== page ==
In our hearts we know what’s fair.
Studies of different native indigenous populations reveal that they create similar societies with only mild differences in wealth and income distribution roughly like that of Denmark’s, a country widely considered one of the fairest in modern western society.
Even in America, citizens of all persuasions have similar ideas about what constitutes fairness. In a recent study carried out by Harvard Business School, when asked to design their ideal society for wealth distribution, both Republicans and Democrats came up with a markedly similar picture for a just society, much like that of Sweden where there is far less division between rich and poor than there is in America
Although we may be polarized in many areas, all of us—rich, poor, Democrat, Republican—broadly agree on what is fair.
What most of us mean by ‘fair’ is not sameness or redistribution, but an equal chance, an equal possibility, an equal say in areas that affect our society, a reward commensurate with contribution, and, perhaps most important, a reward that does not come at someone else’s expense.
Our strongly honed sense of fair play includes a strong sense of the importance of reciprocity—that each of us will have our turn, and that if we do something for someone else, that they will return the favor.
Today we have strayed both from our birthright as human beings and from our nation’s founding principles. America and indeed every society in the West are now at our most unfair in history. Although one in every thirty-nine Americans is a millionaire, one in seven, or 39.1 million Americans, live below the poverty line. Just one per cent of the population now control 40 percent of the nation’s money, and while their income has risen, income levels of the rest of the 99 percent have drastically fallen.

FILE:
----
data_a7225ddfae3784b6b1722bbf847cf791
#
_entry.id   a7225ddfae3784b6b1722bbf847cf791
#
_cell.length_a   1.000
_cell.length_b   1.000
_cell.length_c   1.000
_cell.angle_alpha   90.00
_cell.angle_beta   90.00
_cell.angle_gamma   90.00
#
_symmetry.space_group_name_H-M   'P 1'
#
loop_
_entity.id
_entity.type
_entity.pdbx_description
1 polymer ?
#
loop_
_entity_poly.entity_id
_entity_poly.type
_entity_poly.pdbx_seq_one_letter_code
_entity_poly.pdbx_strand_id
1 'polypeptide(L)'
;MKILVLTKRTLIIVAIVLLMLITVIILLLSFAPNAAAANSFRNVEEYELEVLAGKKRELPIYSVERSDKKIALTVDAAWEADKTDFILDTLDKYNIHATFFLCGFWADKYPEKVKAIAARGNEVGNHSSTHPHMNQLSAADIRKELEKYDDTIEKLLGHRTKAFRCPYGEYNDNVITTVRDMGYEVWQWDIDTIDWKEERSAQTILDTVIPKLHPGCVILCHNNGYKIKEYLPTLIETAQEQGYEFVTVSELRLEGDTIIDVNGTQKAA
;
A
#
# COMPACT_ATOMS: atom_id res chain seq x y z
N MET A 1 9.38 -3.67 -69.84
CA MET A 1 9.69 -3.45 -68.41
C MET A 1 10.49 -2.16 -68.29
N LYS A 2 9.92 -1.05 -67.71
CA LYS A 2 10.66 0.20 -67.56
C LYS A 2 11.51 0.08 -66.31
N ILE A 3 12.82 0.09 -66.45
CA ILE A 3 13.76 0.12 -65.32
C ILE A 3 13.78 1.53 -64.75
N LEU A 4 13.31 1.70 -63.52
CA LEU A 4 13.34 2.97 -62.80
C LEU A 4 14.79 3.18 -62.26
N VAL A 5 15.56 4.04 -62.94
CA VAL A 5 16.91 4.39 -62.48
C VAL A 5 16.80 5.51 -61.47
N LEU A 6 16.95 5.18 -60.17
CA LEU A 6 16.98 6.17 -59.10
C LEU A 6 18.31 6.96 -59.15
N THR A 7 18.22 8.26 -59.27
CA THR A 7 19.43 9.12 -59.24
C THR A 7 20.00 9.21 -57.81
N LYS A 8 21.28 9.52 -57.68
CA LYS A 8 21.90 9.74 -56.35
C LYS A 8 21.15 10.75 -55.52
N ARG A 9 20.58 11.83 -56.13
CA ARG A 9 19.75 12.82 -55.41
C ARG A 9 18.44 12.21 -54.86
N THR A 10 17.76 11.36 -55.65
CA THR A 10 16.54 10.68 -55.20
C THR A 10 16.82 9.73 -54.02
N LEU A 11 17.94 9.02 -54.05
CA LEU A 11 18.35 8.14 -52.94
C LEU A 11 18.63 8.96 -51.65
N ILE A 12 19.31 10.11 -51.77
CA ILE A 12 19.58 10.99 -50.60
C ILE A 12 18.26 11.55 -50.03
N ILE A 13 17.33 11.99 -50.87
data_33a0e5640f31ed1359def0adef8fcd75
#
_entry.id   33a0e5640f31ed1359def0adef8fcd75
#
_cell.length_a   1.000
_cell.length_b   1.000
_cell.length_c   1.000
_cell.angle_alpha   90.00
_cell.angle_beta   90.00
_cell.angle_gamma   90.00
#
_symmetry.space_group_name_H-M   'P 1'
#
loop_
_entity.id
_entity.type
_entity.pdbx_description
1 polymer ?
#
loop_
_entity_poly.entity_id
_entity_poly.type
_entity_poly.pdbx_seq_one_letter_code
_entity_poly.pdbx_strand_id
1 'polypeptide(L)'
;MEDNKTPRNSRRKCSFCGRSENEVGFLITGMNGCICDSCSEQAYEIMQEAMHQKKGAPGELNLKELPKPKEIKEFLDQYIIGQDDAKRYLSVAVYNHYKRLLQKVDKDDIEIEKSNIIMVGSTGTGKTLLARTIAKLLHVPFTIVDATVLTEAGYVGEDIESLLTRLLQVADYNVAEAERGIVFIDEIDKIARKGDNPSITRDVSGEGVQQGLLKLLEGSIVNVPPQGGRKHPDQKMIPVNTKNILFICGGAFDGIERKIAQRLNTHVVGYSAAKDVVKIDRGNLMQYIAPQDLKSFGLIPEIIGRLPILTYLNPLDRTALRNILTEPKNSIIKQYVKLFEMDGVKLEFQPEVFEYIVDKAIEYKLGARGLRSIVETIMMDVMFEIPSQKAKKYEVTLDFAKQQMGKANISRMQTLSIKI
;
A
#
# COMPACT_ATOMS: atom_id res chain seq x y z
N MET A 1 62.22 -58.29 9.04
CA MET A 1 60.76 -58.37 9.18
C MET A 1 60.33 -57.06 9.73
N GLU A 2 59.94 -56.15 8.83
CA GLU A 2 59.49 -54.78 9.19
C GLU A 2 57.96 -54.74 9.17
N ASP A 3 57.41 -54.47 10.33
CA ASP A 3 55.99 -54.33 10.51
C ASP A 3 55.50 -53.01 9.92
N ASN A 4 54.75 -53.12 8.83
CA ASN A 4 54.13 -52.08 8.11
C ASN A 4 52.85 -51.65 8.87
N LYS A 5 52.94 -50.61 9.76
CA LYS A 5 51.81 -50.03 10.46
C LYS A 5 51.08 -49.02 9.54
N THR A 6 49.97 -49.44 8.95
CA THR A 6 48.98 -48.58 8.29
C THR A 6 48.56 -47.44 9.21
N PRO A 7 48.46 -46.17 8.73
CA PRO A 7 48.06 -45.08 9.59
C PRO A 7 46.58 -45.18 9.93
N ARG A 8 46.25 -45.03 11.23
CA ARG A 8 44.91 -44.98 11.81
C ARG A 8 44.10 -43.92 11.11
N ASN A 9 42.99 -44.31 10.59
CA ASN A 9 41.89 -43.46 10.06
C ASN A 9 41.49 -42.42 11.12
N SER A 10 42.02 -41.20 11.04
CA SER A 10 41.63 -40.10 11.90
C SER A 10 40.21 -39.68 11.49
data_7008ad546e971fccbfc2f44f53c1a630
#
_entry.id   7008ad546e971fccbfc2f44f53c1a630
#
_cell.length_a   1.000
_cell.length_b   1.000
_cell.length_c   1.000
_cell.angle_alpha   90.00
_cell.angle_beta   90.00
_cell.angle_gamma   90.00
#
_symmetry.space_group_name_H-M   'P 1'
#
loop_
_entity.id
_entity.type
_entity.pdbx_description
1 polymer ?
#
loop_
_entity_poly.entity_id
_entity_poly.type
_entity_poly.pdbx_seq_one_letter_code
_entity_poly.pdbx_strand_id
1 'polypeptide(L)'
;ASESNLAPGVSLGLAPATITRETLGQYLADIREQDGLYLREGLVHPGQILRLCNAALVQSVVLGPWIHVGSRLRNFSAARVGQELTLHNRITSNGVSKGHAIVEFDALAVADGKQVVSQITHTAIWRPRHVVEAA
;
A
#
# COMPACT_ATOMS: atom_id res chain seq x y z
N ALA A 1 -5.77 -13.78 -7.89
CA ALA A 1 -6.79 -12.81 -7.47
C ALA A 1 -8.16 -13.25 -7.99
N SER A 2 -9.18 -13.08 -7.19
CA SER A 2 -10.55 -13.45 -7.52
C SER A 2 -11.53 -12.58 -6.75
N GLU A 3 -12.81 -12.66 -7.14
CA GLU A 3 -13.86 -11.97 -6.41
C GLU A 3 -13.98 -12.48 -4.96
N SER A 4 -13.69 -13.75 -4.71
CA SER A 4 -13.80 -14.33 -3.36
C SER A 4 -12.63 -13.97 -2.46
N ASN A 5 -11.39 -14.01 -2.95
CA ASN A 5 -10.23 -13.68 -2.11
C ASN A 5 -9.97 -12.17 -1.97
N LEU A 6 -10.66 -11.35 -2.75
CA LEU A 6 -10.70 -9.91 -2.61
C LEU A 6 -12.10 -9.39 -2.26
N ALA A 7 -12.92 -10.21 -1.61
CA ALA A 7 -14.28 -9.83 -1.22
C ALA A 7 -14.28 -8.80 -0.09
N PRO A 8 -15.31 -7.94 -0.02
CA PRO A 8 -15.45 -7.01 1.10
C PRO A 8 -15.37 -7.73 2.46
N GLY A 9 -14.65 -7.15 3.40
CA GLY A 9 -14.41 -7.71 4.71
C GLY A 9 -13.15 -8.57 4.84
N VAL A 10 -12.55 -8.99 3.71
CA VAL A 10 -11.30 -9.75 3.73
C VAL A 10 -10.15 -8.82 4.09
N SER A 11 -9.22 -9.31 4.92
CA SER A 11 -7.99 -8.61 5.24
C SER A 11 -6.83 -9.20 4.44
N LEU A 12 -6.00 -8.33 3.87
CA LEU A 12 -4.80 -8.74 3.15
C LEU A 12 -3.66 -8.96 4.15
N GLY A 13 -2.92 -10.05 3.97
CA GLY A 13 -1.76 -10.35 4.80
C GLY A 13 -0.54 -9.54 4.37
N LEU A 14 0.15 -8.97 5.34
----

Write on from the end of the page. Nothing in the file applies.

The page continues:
The problem with this situation is not simply a case of unfairness.
Our very survival depends upon our ability to give each one of us a turn.
Epidemiological studies show that in countries with giant income disparity between the very rich and the very poor, both the most affluent and the very poorest suffer from higher rates of ill health, crime, mental illness, environmental problems, and violence.
Although one of the wealthiest countries in the world with half the world’s billionaires, America has far and away the highest level of all social problems—crime, lack of education, mental illness, suicide, disease of all varieties—of twenty countries.
The good news is that doesn’t take much to re-establish fairness. Scientific studies shows that in any society, if a culture of turn taking falls apart with too many taking too much, all it requires is a small group of individuals committed to strong reciprocity to “invade” a population of self-interested individuals and reestablish fairness and generosity.
You can re-establish fairness in your life, in your community, in your workplace and in your country by supporting The Fairness Campaign and following the Ten Principles of Fairness.
When you become a spiritual activist for fairness, you can easily set off a contagion of good will. Fairness is even more contagious than greed because in our hearts we know what’s fair.